Lightning rod hats fashion of circa 1778

Electrical Fashions

From the light-bulb dress to galvanic belts, electrified clothing offered a way to experience and conquer a mysterious and vigorous force.
Print shows men and women riding bicycles and tricycles to a fair, 1819

Celebrating the Bicycle

JSTOR Daily editors pick their favorite stories for National Bike Month.
Newcomb featured in Spalding's Red Cover series of athletic handbooks in 1914

Clara Gregory Baer and the “Lost” Sport of Newcomb Ball

The sport of Newcomb ball was created by Clara Gregory Baer two years before volleyball. Now forgotten, it's a good bet it lives on in the gyms and beach courts of today.
A duel between Charles de Lameth and the Marquis de Castries,November 12, 1790

A Slap, Followed by a Duel

Dueling was a dangerous, ritualized response to a real (or perceived) slight. It may also have been a means of proving one's social and economic capital.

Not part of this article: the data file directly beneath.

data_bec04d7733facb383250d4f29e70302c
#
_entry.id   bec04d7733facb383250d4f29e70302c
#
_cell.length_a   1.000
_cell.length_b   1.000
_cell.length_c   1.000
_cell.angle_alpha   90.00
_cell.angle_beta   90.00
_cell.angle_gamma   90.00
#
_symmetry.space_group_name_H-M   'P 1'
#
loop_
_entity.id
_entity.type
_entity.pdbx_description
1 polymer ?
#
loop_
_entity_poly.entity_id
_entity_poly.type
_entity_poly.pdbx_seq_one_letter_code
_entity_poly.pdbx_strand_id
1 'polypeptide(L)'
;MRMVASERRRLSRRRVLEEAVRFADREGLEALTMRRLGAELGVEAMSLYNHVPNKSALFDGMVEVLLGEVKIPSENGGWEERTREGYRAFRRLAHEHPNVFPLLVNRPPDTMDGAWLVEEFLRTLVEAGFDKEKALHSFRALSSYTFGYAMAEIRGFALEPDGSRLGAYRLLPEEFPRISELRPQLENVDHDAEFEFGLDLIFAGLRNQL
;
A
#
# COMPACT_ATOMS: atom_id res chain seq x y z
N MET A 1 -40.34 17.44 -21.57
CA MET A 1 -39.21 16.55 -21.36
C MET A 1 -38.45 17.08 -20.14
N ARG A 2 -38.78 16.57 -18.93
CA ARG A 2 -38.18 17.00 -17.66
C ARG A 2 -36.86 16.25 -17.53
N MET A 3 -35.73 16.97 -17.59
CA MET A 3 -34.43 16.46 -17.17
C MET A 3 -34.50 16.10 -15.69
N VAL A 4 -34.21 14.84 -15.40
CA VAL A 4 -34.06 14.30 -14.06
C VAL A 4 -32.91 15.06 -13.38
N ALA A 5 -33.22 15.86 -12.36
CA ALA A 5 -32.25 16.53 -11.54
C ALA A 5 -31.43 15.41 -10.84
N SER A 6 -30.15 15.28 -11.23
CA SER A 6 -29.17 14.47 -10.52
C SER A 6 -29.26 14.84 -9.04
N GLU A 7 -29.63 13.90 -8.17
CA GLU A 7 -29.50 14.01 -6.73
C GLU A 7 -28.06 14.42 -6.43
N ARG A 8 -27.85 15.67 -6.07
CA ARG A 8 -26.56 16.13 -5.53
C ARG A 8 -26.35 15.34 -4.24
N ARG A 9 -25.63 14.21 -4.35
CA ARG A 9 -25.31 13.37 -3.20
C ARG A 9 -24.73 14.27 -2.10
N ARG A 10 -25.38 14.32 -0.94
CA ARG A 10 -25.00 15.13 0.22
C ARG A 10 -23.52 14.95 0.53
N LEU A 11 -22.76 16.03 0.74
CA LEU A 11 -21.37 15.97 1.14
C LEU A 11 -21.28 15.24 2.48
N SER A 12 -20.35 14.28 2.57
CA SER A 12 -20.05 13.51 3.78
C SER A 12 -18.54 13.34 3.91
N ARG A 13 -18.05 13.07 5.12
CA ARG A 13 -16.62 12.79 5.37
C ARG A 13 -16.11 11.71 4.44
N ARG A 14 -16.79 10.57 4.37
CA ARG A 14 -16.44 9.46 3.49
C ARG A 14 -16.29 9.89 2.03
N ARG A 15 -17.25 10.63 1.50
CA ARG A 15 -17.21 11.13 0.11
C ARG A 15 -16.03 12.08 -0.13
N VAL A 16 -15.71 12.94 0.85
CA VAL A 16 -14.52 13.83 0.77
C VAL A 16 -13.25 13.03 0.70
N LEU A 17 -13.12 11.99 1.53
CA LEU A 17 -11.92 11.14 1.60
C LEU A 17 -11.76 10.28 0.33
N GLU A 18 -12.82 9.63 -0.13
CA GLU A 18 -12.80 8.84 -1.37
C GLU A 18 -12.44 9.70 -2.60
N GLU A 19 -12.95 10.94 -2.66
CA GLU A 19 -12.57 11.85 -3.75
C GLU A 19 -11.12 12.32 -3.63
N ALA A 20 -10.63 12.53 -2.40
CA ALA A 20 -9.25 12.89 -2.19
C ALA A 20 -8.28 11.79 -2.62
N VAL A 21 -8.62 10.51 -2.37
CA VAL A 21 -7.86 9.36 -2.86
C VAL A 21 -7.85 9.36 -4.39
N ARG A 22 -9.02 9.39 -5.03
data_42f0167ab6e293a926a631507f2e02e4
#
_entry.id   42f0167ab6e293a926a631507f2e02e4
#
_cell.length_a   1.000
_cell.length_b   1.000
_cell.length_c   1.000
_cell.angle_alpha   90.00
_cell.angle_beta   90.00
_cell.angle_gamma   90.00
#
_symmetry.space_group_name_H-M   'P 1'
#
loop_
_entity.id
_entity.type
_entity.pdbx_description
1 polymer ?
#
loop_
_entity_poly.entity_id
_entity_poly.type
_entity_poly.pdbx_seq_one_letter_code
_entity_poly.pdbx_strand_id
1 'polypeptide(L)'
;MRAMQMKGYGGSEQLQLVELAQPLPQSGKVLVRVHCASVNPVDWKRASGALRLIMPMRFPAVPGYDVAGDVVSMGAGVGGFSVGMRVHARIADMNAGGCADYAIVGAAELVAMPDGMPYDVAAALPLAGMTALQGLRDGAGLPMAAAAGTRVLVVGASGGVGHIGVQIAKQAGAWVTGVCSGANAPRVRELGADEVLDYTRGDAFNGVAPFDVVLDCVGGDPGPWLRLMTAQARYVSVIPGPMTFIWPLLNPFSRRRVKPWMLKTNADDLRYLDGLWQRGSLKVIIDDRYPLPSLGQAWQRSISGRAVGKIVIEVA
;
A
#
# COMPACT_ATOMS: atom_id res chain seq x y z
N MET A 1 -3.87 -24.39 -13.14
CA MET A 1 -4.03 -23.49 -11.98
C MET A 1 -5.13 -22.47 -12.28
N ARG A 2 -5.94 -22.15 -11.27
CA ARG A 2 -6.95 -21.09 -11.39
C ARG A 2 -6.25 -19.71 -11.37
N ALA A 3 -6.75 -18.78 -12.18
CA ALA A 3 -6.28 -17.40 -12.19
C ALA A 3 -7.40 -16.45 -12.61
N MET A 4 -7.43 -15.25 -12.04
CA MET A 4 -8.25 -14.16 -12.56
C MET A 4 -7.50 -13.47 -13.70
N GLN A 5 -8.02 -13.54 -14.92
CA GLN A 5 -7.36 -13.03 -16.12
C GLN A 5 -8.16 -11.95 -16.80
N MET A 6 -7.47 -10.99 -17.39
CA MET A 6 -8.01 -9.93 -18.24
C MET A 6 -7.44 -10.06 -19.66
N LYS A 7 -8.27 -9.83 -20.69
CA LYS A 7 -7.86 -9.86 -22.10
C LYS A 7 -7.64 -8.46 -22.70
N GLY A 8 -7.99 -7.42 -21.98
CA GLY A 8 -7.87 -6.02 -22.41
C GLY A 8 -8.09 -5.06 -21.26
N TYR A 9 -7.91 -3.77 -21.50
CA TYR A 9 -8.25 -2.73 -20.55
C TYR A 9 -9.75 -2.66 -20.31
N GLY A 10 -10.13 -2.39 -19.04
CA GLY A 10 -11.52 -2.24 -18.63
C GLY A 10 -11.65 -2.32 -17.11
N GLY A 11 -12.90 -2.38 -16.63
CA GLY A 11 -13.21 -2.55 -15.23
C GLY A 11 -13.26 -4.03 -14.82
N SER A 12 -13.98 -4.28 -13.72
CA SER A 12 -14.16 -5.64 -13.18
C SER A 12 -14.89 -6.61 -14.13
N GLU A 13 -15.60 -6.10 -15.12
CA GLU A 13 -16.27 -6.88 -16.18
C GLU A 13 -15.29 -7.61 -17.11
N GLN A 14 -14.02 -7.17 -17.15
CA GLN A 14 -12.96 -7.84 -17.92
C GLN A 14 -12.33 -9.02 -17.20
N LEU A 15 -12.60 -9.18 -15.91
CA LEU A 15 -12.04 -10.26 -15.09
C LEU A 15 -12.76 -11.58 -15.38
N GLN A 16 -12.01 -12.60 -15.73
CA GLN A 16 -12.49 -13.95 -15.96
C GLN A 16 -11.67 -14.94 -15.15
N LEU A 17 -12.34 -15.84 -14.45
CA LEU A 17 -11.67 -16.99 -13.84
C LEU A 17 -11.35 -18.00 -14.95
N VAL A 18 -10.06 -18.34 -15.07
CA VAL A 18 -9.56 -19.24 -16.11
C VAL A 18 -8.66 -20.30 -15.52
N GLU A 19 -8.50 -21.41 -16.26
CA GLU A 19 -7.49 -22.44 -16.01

Marie Antoinette by Marie Louise Élisabeth Vigée-Le Brun

The Drama of Point d’Alençon Needle Lace

In its heyday, lace was beautiful, expensive, and handmade. Naturally, lace smuggling became the stuff of legend.
The Nimatron

The Nimatron

The world’s first video game made its debut at the Westinghouse pavilion at the New York World's Fair in 1939. Read all about it!

Hot Air Balloon Launch Riot!

In the early days of ballooning, launches were prone to failure. When failure looked imminent, the crowd’s mood would begin to turn.
An advertisement for Burdock Blood Bitters

Our Writers’ Favorite Stories of 2021

Without our writers (and editors and fact checkers and producers) and you, we're nothing.

Message in a Button

A dive into the the University of Connecticut Pins and Button Collection gives a wearable history of progressive causes.
Façade of the cabarets Le Ciel and L'Enfer, 1909

The Cabarets of Heaven and Hell

In 1890s Paris, cabarets in bohemian Montmartre gave visitors a chance to tour the afterlife.